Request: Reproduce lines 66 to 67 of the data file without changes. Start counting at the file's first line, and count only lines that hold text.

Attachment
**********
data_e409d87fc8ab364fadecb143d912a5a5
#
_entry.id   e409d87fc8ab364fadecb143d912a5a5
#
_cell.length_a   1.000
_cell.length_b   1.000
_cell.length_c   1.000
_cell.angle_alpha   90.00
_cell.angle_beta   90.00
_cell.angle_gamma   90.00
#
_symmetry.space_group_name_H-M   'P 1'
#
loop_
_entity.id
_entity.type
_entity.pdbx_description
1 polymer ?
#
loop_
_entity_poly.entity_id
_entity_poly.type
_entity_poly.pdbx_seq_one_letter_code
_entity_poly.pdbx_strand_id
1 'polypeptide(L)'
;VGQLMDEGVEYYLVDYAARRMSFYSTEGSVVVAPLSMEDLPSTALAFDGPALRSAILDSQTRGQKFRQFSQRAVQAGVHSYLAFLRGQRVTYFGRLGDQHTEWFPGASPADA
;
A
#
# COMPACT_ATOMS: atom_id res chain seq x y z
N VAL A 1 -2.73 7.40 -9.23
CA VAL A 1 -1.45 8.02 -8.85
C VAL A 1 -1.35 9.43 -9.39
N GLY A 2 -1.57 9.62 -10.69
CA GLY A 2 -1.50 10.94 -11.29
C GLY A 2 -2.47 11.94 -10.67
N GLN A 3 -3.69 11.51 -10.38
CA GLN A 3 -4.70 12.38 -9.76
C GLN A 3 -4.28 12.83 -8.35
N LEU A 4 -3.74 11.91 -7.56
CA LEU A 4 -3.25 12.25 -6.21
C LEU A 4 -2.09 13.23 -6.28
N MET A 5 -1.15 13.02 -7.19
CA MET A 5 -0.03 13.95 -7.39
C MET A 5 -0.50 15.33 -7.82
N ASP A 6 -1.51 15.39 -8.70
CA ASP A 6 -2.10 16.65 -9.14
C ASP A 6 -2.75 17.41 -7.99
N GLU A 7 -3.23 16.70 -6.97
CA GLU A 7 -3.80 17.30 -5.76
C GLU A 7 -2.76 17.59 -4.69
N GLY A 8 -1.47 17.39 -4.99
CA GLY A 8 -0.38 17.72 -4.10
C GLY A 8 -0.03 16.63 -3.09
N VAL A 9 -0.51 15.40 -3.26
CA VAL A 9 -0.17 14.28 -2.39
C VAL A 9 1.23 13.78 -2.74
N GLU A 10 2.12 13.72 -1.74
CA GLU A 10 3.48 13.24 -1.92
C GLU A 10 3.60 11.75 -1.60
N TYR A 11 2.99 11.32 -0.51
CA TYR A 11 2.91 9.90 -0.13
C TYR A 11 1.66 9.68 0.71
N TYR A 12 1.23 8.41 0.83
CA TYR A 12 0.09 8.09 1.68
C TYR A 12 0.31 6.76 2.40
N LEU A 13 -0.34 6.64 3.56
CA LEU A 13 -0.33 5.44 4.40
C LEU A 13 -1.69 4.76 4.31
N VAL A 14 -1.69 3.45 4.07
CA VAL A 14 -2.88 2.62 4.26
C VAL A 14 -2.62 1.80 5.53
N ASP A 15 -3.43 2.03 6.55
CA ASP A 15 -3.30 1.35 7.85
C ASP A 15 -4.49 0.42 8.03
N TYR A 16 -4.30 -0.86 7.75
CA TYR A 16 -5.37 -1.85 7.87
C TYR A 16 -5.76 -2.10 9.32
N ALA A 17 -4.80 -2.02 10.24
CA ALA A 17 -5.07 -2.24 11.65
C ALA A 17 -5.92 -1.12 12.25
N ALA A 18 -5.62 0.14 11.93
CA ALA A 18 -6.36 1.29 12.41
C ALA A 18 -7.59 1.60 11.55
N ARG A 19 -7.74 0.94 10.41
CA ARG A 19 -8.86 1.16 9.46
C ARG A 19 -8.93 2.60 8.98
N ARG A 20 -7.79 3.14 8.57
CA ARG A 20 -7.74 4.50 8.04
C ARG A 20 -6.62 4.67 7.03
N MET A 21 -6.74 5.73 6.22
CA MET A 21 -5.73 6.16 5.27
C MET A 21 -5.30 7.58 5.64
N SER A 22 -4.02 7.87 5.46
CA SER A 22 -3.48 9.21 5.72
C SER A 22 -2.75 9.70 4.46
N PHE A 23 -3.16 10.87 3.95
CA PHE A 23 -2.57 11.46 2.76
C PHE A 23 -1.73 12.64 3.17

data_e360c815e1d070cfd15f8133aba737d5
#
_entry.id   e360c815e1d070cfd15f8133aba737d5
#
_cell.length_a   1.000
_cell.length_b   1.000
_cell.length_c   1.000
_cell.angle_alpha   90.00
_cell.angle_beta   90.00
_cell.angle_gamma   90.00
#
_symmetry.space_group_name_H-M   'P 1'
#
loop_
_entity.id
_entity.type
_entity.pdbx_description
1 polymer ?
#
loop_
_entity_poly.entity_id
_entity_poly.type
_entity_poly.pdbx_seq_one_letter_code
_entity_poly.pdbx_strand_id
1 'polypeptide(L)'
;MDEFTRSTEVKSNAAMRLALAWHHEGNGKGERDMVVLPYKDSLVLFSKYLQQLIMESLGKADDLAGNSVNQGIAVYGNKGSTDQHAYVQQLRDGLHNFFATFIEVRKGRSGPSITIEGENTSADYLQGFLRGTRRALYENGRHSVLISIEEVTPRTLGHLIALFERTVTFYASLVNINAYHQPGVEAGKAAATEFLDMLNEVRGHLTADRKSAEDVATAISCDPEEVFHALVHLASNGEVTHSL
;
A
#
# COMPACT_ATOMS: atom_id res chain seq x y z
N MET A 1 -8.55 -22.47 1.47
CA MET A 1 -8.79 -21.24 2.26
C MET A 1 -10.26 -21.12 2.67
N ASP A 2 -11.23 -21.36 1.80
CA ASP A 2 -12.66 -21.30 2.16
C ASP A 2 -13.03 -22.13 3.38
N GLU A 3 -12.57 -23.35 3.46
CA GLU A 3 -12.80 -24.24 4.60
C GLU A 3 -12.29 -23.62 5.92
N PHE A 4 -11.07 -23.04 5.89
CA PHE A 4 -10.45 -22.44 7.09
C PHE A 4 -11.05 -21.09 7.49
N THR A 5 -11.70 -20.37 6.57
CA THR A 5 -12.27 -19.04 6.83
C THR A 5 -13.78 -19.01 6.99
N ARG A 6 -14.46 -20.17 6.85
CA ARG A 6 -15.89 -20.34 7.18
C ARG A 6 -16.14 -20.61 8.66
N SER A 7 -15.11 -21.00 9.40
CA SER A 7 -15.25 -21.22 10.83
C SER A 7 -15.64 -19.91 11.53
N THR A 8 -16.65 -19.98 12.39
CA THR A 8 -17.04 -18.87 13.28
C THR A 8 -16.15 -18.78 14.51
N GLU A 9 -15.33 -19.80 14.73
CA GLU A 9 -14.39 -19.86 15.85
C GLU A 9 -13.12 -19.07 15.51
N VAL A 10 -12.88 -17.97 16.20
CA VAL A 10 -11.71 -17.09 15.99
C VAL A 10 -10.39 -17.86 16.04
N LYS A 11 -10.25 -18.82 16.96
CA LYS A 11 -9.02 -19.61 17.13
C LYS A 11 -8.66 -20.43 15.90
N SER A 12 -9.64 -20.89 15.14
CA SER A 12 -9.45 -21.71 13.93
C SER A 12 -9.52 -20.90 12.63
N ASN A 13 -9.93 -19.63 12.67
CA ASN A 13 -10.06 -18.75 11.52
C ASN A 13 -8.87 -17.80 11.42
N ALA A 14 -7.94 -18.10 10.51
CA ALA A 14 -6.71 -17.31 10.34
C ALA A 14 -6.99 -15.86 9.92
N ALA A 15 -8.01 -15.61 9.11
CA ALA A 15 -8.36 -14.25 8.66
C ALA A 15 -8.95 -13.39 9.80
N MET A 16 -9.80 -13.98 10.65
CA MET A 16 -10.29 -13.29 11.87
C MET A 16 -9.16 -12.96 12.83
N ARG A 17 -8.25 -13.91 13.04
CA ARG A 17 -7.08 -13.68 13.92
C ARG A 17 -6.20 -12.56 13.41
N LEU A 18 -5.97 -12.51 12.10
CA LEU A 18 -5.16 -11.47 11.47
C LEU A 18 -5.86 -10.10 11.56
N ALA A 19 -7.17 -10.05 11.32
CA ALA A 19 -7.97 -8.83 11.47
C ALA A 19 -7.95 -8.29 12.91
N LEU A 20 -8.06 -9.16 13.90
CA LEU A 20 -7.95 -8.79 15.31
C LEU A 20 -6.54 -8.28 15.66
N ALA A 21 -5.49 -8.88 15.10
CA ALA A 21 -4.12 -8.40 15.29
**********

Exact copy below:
C TYR A 12 0.31 6.76 2.40
N LEU A 13 -0.34 6.64 3.56